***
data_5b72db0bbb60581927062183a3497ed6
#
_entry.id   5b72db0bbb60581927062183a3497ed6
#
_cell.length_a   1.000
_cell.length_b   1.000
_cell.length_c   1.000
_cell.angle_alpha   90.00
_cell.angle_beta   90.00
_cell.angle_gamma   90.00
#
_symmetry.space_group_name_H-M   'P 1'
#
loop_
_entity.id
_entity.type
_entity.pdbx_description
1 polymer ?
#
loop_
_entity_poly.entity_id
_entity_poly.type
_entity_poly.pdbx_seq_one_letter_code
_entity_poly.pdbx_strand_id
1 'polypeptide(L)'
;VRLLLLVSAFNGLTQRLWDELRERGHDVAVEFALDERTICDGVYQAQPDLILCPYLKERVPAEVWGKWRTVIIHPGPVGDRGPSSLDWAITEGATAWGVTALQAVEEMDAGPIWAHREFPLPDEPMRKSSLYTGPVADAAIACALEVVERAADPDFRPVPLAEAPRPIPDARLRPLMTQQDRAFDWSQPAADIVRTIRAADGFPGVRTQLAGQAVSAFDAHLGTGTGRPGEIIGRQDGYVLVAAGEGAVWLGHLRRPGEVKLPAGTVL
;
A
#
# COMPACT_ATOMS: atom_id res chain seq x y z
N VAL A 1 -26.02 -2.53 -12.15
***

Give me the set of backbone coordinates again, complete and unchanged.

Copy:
data_5b72db0bbb60581927062183a3497ed6
#
_entry.id   5b72db0bbb60581927062183a3497ed6
#
_cell.length_a   1.000
_cell.length_b   1.000
_cell.length_c   1.000
_cell.angle_alpha   90.00
_cell.angle_beta   90.00
_cell.angle_gamma   90.00
#
_symmetry.space_group_name_H-M   'P 1'
#
loop_
_entity.id
_entity.type
_entity.pdbx_description
1 polymer ?
#
loop_
_entity_poly.entity_id
_entity_poly.type
_entity_poly.pdbx_seq_one_letter_code
_entity_poly.pdbx_strand_id
1 'polypeptide(L)'
;VRLLLLVSAFNGLTQRLWDELRERGHDVAVEFALDERTICDGVYQAQPDLILCPYLKERVPAEVWGKWRTVIIHPGPVGDRGPSSLDWAITEGATAWGVTALQAVEEMDAGPIWAHREFPLPDEPMRKSSLYTGPVADAAIACALEVVERAADPDFRPVPLAEAPRPIPDARLRPLMTQQDRAFDWSQPAADIVRTIRAADGFPGVRTQLAGQAVSAFDAHLGTGTGRPGEIIGRQDGYVLVAAGEGAVWLGHLRRPGEVKLPAGTVL
;
A
#
# COMPACT_ATOMS: atom_id res chain seq x y z
N VAL A 1 -26.02 -2.53 -12.15